August Township Committee meetings focus on COVID, food trucks, and cannabis

The August Township Committee held a meeting on Thursday, Aug. 23 to discuss the future of cannabis in their community and what can be done to help regulate it.

The new britain township newsletter is a publication that covers the meetings of the August Township Committee. Topics covered in this edition include COVID, food trucks, and cannabis.



The Hopewell Township Committee addressed COVID cases, food truck permits, and the next phase of the cannabis law during its two bi-monthly meetings in August.

Township Health Officer Dawn Marling stated at the August 2 meeting that Hopewell has observed a rise in the COVID Delta strain, which is prolonging the epidemic. “During July, we were doing around four cases a week, and I had five cases this past weekend, so that was a significant increase.” We’re finding instances among vaccinated people, which isn’t surprising considering how many of our folks are vaccinated,” Marling added.

Even if people are completely vaccinated, Mayor Julie Blake advised that they continue to wear their masks to help halt the spread of the Delta variety. “I’d want to remind them to utilize their best practices,” says the speaker. Even I have trouble remembering to wear a mask in public places. It is critical, as you are aware, whether you are completely vaccinated or not. Despite our vaccination status, the CDC has said that we [may be] carriers of the virus,” Blake added.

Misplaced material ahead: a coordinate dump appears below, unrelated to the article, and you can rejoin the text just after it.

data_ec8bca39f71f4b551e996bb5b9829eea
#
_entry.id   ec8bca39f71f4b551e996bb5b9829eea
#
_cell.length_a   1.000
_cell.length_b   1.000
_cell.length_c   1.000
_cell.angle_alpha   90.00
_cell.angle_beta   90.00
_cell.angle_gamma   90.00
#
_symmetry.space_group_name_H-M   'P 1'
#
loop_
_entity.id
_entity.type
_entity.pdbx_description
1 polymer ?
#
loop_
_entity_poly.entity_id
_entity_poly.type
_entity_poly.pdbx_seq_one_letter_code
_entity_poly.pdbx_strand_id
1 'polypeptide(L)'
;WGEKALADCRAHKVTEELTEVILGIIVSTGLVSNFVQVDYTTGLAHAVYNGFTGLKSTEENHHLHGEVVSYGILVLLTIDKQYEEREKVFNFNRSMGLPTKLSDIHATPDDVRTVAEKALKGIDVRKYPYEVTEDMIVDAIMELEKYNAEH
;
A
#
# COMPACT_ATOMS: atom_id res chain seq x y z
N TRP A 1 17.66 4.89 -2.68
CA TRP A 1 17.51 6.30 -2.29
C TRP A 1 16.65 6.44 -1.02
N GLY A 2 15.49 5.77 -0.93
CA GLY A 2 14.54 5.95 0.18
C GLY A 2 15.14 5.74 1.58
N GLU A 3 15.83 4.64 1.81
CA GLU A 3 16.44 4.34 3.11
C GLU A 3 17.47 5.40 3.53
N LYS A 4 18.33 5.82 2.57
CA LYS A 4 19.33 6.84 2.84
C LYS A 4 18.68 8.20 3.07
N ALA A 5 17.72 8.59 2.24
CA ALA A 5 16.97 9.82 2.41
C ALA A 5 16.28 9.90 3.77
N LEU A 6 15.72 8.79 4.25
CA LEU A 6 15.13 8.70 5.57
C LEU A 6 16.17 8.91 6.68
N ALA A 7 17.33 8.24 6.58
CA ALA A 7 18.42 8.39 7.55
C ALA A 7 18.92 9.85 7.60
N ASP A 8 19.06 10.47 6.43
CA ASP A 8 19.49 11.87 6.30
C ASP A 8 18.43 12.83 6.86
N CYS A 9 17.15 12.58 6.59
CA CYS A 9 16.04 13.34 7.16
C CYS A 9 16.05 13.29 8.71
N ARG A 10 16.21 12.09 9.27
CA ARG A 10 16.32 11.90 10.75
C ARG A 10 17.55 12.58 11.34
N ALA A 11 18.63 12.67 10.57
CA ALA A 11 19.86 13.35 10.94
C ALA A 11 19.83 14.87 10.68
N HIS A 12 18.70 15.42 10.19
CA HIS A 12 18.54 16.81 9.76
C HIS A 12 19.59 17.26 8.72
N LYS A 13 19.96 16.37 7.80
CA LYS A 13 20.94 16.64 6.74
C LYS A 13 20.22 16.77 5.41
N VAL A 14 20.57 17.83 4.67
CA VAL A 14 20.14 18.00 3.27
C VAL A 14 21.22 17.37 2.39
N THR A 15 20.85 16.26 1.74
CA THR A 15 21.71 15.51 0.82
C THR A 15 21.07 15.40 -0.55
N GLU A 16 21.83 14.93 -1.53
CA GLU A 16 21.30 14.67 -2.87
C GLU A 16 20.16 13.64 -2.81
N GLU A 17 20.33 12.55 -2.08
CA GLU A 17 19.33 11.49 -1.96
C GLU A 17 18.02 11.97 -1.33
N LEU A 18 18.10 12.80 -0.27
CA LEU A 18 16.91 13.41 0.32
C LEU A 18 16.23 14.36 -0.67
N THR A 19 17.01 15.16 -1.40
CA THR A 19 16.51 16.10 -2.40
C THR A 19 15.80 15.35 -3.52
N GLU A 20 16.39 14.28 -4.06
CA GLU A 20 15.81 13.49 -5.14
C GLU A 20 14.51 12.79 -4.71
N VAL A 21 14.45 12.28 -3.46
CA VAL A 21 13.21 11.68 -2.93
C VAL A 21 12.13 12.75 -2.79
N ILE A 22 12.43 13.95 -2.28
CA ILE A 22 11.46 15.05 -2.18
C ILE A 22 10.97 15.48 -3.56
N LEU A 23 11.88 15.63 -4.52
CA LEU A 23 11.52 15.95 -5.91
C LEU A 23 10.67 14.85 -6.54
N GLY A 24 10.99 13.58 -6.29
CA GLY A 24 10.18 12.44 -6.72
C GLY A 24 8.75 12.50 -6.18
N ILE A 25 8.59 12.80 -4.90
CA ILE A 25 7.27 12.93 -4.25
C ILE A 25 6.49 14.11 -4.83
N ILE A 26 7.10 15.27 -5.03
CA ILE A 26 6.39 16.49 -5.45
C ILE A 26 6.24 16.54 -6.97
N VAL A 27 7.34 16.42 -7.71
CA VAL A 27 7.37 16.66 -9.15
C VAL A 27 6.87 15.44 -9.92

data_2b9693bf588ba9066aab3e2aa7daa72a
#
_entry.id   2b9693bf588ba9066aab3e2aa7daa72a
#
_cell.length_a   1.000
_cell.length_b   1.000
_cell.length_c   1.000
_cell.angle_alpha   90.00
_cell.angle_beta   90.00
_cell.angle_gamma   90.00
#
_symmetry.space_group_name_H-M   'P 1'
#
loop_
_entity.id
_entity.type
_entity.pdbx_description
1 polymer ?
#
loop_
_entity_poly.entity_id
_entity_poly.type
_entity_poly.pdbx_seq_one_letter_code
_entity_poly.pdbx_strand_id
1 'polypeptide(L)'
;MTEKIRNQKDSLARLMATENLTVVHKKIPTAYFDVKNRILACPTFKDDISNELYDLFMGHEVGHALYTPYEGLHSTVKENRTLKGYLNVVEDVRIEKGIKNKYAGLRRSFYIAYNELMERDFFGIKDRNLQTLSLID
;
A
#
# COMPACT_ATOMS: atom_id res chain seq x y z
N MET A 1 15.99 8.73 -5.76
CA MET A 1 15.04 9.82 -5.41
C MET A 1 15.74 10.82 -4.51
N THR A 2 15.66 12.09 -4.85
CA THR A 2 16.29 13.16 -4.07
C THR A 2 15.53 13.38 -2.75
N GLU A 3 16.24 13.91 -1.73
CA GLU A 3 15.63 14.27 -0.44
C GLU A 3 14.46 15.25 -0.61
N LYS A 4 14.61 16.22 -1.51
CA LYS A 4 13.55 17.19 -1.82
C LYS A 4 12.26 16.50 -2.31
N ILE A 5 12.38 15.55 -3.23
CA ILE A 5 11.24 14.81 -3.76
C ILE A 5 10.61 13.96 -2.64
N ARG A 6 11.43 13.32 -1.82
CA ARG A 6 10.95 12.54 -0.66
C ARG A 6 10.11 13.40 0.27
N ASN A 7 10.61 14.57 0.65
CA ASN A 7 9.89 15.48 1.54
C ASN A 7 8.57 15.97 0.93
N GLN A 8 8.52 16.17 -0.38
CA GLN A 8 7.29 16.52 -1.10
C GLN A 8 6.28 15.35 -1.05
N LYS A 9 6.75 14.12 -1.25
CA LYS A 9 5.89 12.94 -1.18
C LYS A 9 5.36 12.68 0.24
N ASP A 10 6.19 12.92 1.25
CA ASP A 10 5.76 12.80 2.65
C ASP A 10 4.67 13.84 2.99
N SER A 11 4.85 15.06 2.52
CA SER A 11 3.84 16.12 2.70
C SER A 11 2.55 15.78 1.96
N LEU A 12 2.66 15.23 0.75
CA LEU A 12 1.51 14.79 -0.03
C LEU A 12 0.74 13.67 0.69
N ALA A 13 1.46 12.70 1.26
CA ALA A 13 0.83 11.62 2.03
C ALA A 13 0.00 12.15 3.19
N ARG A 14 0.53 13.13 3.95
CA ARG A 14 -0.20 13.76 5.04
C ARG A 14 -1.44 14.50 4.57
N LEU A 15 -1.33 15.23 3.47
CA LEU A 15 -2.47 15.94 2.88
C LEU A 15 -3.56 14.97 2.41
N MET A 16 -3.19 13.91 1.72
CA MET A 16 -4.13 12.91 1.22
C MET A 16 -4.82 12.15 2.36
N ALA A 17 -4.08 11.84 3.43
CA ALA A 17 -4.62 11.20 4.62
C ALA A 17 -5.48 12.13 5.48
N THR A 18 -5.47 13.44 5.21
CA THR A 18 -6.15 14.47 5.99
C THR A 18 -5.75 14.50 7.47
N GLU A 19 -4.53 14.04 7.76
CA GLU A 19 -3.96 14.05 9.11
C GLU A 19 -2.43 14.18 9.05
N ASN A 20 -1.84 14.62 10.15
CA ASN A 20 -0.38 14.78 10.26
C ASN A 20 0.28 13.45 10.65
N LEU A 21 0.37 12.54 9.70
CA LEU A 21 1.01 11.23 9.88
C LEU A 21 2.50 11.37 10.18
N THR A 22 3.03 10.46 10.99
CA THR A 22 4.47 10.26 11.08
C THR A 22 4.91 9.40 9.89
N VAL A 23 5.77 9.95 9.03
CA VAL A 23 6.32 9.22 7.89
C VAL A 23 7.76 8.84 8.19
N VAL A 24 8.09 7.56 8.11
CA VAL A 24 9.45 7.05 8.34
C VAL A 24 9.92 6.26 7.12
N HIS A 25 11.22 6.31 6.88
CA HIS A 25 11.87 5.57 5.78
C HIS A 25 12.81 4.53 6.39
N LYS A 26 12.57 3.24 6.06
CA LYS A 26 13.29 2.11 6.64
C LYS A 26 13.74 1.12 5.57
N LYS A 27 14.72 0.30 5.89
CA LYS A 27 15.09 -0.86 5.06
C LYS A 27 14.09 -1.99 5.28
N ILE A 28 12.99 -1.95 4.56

The Committee had considered returning to in-person sessions in September during a prior meeting. However, Marling cautioned that the epidemic is constantly changing and may alter in a month’s time. “By mid-September, I believe a lot can happen. At the present, Hopewell Valley isn’t considered a high transmission region, but if you look into a crystal ball and suggest that by the middle of September, it would be a smart choice to gather a group of people in a meeting room, it may very well be something we need to back away from,” she added.

On August 2, the Committee considered allowing licensed food trucks to operate inside the Township without having to get a permission each time they “set up shop.” Instead, the Committee examined a simplified permitting procedure that would enable a food truck to visit the Township at various locations throughout the year under a single yearly license. The Robbinsville ordinance was submitted before the Committee by Scott Miccio, an attorney representing the Committee. “I looked at the Robbinsville law because it had the breadth and goal of their ordinance, which I believe is comparable to what we may be attempting to do here in Hopewell,” Miccio said.

Robbinsville’s law, according to Miccio, includes an annual renewal license, as well as background checks, fire and health inspections, and specified zoning zones for food trucks to operate in. “Applicants for food truck licenses must have insurance. The police department, fire department, and health department all conduct investigations after that,” Miccio said.

Micheal Ruger, a committee member, expressed worry about competition from local eateries. “The truth is that individuals have a finite amount of money to spend on food and a finite desire. So when someone goes to a food truck, they are opting out of going to a grocery store to purchase food or opting out of eating at a local restaurant,” Ruger said. “My main worry has been about competitiveness. Now, if our local restaurant owners aren’t worried about it, I’m not going to replace their worry with mine.”